The Supreme Court recently issued a decision regarding Section 4 of the previous version of the Workers' Statute (Law 300/1970). The decision (9904/2016) concerned the remote monitoring of employees through an access badge verification system.

The court ruled that an unauthorised access badge radio-frequency identification (RFID) system was illegal and that the access badge system in question – in combination with data from the employee management system – facilitated the global monitoring of employees.


The case involved the dismissal of an employee which the trial courts had deemed to be illegal, as the relevant data had been collected via an illegal access badge system which monitored the employee in violation of Section 4 of the Workers' Statute without the written agreement of trade union representatives and was therefore unusable in court.


The Supreme Court underlined that monitoring an employee's entry to and exit from company premises via a monitoring system – intended to benefit employees, but also to monitor their attendance and performance – that has not been approved by trade union representatives or authorised by the Labour Inspector represents workplace monitoring under Article 4(2) of the Workers' Statute.

The Supreme Court upheld the trial court's assertion that an RFID chip in an access badge and a badge reader connected to a personnel office via a company's internet area network provide data regarding an employee's:

  • time of entry and exit to work;
  • authorised and unauthorised absences from work; and
  • breaks.

Therefore, in practice, such a system is not merely an employee attendance detector; it also enables the continuous remote monitoring of employee performance and attendance and provides a comprehensive means of remote monitoring.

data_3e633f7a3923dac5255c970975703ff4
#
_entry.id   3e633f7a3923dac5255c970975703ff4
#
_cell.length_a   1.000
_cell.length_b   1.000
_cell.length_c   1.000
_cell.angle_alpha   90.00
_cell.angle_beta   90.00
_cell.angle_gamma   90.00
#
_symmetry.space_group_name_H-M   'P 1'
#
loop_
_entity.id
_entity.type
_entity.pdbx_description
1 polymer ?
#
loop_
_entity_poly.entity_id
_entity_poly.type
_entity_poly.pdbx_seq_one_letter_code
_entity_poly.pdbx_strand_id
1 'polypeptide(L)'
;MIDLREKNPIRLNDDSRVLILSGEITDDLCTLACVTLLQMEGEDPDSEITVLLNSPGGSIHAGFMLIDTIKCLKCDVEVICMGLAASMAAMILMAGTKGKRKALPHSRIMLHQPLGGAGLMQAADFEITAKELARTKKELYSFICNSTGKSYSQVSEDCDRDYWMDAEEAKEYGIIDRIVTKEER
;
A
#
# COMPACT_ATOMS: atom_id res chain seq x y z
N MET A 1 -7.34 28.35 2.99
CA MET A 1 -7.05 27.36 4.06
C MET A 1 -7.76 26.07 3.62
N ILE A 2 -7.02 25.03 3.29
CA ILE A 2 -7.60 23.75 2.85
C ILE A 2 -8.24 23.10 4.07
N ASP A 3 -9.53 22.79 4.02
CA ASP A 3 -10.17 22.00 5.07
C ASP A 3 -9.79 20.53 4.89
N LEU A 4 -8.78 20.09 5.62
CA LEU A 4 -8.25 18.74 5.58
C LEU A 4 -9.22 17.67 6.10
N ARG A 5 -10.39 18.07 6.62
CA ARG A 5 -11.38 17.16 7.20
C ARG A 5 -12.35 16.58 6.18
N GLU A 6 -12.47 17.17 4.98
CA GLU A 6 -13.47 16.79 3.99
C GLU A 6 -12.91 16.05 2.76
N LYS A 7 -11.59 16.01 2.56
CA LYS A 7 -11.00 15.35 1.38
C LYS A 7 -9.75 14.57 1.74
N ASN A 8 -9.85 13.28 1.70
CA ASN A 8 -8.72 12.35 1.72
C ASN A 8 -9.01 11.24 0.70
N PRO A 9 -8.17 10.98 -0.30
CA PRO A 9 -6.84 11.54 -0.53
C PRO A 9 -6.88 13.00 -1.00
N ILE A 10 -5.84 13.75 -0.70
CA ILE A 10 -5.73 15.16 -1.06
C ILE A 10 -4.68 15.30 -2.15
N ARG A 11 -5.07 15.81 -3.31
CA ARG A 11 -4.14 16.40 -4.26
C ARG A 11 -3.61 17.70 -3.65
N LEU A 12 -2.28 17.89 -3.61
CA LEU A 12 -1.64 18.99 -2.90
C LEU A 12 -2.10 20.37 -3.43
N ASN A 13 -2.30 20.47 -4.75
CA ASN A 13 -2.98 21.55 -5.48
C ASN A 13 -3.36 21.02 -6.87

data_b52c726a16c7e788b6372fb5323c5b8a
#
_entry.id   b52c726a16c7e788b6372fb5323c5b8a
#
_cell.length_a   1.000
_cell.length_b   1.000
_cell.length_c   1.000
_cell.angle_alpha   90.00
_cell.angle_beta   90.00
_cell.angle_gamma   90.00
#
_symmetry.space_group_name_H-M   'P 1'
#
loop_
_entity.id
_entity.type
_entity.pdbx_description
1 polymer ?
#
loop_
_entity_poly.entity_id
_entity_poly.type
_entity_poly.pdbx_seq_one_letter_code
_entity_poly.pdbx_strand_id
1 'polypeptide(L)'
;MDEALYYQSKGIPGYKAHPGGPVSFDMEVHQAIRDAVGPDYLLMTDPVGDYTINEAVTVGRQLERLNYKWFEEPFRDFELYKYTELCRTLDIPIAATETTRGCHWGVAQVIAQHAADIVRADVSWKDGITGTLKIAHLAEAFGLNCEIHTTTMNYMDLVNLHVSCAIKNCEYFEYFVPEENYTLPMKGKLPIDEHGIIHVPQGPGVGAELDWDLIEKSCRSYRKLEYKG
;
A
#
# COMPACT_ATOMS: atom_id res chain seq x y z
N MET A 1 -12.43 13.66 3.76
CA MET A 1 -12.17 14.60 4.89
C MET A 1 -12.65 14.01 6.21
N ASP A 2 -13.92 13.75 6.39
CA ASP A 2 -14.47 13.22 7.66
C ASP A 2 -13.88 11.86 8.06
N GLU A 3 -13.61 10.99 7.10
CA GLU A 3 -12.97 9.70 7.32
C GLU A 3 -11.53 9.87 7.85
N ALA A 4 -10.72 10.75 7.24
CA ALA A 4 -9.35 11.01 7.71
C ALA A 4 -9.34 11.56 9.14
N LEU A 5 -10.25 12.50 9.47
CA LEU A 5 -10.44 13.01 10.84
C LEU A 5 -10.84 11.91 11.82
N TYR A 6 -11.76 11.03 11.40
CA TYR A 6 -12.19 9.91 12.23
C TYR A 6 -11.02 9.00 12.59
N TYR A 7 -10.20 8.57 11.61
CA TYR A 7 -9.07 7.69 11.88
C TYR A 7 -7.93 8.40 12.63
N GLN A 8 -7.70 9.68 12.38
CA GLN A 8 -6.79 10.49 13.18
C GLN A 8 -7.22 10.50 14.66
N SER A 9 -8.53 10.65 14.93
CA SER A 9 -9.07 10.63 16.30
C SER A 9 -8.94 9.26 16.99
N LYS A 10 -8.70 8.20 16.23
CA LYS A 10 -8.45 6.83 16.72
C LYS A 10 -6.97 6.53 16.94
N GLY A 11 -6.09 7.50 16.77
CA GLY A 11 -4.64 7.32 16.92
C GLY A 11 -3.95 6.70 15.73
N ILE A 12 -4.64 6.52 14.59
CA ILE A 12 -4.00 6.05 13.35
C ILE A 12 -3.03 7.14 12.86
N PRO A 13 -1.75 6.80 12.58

The Supreme Court decision is noteworthy, but relies on the previous version of Section 4 of the Workers' Statute, which focuses on the functionality of employee monitoring systems.

The main change in the new version of the Workers' Statute is the interpretation of functionality in Section 4(1) and the new Section 4(2).

Under Section 4(1), audiovisual equipment and other tools that facilitate the remote monitoring of employees may be used exclusively for:

  • organisational and production needs;
  • workplace safety; and
  • the protection of corporate assets.

However, the new Section 4(2) provides that Section 4(1) does not apply to tools used to carry out work or monitor workplace access and attendance. Turnstiles operated by magnetic readers or RFID, barriers opened with remote RFID cards, smartphones, laptops and portable bar codes are all tools that facilitate remote monitoring. The use of smart devices as work tools does not imply that the operating system used necessarily involves remote monitoring.

The same principle applies to monitoring the entry and exit of employees to and from the workplace. Section 171 of the Personal Data Protection Code (Decree-Law 196/2003) confirms that the "breach of the provisions… of Section 4, first and second paragraph shall be punished, as provided for by Section 38 of Act no. 300 of 20 May 1970".

Section 4(2) prohibits employers from transforming a work tool into an instrument used exclusively for monitoring employees. If a monitoring system provides a comprehensive overview of an employee's performance it falls under Section 4(1). However, if the monitoring system provides data relating only to its general function, Section 4(2) will apply.

For further information on this topic please contact Andrea Stanchi at Stanchi Studio Legale by telephone (+39 02 546 9522) or email ([email protected] or [email protected]).